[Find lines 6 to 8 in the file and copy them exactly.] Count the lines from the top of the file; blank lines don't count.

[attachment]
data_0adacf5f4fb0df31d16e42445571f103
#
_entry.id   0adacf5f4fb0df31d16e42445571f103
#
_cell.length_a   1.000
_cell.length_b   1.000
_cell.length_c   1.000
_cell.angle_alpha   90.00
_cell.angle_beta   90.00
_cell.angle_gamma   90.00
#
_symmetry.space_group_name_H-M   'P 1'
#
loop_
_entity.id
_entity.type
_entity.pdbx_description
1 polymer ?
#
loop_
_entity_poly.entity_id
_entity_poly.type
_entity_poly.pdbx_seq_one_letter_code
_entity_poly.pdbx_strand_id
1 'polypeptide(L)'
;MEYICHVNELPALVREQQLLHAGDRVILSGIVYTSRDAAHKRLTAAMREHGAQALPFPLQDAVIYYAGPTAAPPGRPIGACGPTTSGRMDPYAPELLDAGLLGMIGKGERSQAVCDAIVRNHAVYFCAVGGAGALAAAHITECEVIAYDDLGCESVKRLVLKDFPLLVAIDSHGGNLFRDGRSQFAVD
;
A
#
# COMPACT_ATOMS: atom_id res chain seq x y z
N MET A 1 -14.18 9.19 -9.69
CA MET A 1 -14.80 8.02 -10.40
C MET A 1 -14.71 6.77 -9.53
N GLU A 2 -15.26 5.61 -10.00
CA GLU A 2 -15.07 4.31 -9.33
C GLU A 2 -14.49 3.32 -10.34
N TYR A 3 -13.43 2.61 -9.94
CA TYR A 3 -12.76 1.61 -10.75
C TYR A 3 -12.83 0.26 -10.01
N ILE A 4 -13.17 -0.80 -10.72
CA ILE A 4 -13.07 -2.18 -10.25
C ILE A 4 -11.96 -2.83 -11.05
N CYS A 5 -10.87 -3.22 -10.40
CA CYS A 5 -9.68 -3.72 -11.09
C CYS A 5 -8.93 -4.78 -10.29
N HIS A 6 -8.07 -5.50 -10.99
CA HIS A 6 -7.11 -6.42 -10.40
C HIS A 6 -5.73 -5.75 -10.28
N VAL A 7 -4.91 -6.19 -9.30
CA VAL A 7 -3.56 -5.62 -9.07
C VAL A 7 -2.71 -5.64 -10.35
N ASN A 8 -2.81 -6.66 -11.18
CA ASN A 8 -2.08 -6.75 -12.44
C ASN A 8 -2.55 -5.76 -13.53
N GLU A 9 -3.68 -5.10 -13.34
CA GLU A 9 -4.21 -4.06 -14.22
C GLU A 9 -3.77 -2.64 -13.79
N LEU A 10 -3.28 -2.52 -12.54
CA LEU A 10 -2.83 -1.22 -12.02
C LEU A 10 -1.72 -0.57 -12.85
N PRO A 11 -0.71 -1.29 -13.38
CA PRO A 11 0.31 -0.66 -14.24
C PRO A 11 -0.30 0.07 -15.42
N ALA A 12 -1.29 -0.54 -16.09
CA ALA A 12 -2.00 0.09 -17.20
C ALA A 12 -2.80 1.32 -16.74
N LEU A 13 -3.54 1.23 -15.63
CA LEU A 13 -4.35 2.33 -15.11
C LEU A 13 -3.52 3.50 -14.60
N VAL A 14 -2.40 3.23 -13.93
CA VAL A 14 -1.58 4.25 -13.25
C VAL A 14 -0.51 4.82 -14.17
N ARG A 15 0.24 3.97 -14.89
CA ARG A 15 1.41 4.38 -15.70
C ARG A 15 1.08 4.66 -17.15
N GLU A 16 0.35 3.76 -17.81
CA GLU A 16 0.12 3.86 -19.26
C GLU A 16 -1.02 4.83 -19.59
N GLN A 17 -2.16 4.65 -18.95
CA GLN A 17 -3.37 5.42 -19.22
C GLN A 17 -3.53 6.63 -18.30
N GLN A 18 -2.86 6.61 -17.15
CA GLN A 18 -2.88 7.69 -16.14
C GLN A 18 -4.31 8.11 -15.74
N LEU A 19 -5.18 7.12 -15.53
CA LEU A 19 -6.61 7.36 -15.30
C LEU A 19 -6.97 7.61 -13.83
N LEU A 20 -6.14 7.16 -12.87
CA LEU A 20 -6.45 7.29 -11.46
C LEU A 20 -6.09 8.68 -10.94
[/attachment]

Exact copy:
_cell.length_b   1.000
_cell.length_c   1.000
_cell.angle_alpha   90.00